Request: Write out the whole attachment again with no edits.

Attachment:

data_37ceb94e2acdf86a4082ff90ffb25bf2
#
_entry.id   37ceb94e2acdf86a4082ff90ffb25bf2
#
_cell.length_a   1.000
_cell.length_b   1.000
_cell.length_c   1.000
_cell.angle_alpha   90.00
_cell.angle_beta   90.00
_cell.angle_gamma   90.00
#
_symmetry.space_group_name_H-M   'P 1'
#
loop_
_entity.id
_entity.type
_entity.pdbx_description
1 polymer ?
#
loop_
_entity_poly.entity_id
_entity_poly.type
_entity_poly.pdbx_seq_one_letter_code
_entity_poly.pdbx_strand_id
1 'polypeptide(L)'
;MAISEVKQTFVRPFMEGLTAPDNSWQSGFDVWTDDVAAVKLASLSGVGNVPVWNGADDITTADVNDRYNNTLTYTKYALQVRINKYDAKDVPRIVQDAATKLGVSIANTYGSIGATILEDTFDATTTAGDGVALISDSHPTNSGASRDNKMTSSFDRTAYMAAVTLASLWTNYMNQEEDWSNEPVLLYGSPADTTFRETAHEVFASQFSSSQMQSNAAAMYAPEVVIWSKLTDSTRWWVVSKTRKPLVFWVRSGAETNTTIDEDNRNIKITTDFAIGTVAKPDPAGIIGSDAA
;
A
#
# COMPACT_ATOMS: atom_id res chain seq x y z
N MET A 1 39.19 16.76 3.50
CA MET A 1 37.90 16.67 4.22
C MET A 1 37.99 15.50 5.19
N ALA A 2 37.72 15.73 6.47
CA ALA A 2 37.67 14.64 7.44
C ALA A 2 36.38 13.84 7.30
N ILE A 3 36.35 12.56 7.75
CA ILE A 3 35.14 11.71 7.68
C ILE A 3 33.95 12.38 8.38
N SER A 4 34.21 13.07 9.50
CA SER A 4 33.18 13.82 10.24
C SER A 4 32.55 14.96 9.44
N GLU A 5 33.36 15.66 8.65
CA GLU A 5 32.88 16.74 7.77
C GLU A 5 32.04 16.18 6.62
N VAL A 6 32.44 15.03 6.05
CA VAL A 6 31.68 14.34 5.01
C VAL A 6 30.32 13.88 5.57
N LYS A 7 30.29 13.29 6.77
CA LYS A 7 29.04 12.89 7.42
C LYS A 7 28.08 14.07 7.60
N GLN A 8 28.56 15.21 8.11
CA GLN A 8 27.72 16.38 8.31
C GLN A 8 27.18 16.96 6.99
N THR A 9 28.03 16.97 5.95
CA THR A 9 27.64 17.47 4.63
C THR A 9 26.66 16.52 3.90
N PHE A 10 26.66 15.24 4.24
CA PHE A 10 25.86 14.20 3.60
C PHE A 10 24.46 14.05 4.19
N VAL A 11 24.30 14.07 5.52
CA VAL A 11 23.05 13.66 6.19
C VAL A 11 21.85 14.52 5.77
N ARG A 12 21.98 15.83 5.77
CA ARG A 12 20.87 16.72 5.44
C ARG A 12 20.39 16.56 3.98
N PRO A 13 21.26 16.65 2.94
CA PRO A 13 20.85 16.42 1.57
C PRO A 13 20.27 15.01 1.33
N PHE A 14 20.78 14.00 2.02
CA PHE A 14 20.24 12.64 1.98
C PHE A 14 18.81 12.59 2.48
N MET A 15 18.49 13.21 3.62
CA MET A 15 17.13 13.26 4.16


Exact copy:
data_37ceb94e2acdf86a4082ff90ffb25bf2
#
_entry.id   37ceb94e2acdf86a4082ff90ffb25bf2
#
_cell.length_a   1.000
_cell.length_b   1.000
_cell.length_c   1.000
_cell.angle_alpha   90.00
_cell.angle_beta   90.00
_cell.angle_gamma   90.00
#
_symmetry.space_group_name_H-M   'P 1'
#
loop_
_entity.id
_entity.type
_entity.pdbx_description
1 polymer ?
#
loop_
_entity_poly.entity_id
_entity_poly.type
_entity_poly.pdbx_seq_one_letter_code
_entity_poly.pdbx_strand_id
1 'polypeptide(L)'
;MAISEVKQTFVRPFMEGLTAPDNSWQSGFDVWTDDVAAVKLASLSGVGNVPVWNGADDITTADVNDRYNNTLTYTKYALQVRINKYDAKDVPRIVQDAATKLGVSIANTYGSIGATILEDTFDATTTAGDGVALISDSHPTNSGASRDNKMTSSFDRTAYMAAVTLASLWTNYMNQEEDWSNEPVLLYGSPADTTFRETAHEVFASQFSSSQMQSNAAAMYAPEVVIWSKLTDSTRWWVVSKTRKPLVFWVRSGAETNTTIDEDNRNIKITTDFAIGTVAKPDPAGIIGSDAA
;
A
#
# COMPACT_ATOMS: atom_id res chain seq x y z
N MET A 1 39.19 16.76 3.50
CA MET A 1 37.90 16.67 4.22
C MET A 1 37.99 15.50 5.19
N ALA A 2 37.72 15.73 6.47
CA ALA A 2 37.67 14.64 7.44
C ALA A 2 36.38 13.84 7.30
N ILE A 3 36.35 12.56 7.75
CA ILE A 3 35.14 11.71 7.68
C ILE A 3 33.95 12.38 8.38
N SER A 4 34.21 13.07 9.50
CA SER A 4 33.18 13.82 10.24
C SER A 4 32.55 14.96 9.44
N GLU A 5 33.36 15.66 8.65
CA GLU A 5 32.88 16.74 7.77
C GLU A 5 32.04 16.18 6.62
N VAL A 6 32.44 15.03 6.05
CA VAL A 6 31.68 14.34 5.01
C VAL A 6 30.32 13.88 5.57
N LYS A 7 30.29 13.29 6.77
CA LYS A 7 29.04 12.89 7.42
C LYS A 7 28.08 14.07 7.60
N GLN A 8 28.56 15.21 8.11
CA GLN A 8 27.72 16.38 8.31
C GLN A 8 27.18 16.96 6.99
N THR A 9 28.03 16.97 5.95
CA THR A 9 27.64 17.47 4.63
C THR A 9 26.66 16.52 3.90
N PHE A 10 26.66 15.24 4.24
CA PHE A 10 25.86 14.20 3.60
C PHE A 10 24.46 14.05 4.19
N VAL A 11 24.30 14.07 5.52
CA VAL A 11 23.05 13.66 6.19
C VAL A 11 21.85 14.52 5.77
N ARG A 12 21.98 15.83 5.77
CA ARG A 12 20.87 16.72 5.44
C ARG A 12 20.39 16.56 3.98
N PRO A 13 21.26 16.65 2.94
CA PRO A 13 20.85 16.42 1.57
C PRO A 13 20.27 15.01 1.33
N PHE A 14 20.78 14.00 2.02
CA PHE A 14 20.24 12.64 1.98
C PHE A 14 18.81 12.59 2.48
N MET A 15 18.49 13.21 3.62
CA MET A 15 17.13 13.26 4.16